There are many criteria which may be met and in-turn may constitute a mis-selling. See below for some common scenarios.
Self-Invested Personal Pensions (SIPPs) - SIPPs can be a great option, however, in some scenarios, the subsequent purchase of high-risk and under-performing investments which hold high annual charges and can be impossible to sell on.
Some operators have received criticism for lack of due diligence and short comings in background checks on products. This may constitute a mis-selling.
Final Salary Transfers - Salary transfers are when your employer looks at your final salary and, based on this, offers a figure to move across to a new pension product. These rarely prove to be a good idea. In these circumstances, you lose any guaranteed benefits as well as the risk of losing the money in your pension pot. If you’ve been wrongly advised and taken this route, you may have been mis-sold.
Small Self-Administered Schemes (SSAS) - Usually set up by non-regulated providers, holding high-risk and illiquid investments. SSASs are often used to avoid safeguarding regulations. If you can provide proof that a regulated financial advisor incorrectly advised you to move to an SSAS, this may constitute a mis-selling.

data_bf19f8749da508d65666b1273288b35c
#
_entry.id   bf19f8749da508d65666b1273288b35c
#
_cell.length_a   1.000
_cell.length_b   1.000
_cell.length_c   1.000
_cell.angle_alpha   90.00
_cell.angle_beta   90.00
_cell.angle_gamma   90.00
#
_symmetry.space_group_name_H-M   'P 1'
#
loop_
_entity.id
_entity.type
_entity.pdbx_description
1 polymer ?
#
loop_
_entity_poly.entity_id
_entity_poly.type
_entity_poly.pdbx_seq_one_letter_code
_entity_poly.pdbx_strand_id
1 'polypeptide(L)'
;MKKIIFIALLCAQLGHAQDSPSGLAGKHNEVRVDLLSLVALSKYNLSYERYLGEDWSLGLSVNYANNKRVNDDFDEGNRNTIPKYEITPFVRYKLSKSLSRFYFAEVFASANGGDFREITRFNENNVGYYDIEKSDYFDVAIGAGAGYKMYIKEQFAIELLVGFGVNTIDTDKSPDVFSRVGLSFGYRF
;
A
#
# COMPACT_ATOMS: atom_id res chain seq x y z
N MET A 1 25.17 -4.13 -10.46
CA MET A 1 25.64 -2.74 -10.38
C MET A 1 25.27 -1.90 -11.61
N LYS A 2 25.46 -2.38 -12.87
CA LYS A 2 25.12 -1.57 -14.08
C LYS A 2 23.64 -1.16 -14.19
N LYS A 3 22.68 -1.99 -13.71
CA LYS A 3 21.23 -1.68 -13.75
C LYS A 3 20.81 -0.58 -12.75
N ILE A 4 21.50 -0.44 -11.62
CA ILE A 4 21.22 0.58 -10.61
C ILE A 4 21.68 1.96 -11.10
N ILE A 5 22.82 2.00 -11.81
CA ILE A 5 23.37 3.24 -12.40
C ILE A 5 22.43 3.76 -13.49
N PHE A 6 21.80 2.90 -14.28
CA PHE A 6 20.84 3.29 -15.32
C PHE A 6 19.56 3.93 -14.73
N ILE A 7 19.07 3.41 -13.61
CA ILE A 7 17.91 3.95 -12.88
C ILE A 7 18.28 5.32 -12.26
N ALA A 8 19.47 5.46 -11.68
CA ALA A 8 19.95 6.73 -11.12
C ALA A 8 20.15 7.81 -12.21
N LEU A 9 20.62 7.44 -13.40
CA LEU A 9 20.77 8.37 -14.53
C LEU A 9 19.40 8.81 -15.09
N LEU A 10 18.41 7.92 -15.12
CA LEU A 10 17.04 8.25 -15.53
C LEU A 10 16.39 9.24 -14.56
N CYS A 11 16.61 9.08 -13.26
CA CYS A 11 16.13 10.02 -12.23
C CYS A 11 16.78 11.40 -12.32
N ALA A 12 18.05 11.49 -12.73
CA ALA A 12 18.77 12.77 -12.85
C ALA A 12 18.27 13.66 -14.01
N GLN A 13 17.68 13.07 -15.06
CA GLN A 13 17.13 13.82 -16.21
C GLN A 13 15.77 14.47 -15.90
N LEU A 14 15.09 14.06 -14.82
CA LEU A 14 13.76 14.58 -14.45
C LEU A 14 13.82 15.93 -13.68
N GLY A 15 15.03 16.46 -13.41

Occupational Pension Scheme (OPS) - Accounts created by your employer to help you save for the future. Usually, this will fall into one of three categories. Defined benefit schemes, defined contribution schemes and cash balance plans. These are well regulated. However, not always. If your OPS was set up by an unregulated entity, you could be entitled to claim.
If you feel any of these scenarios are applicable to you, get in touch with us today via our online webform to check if you could claim.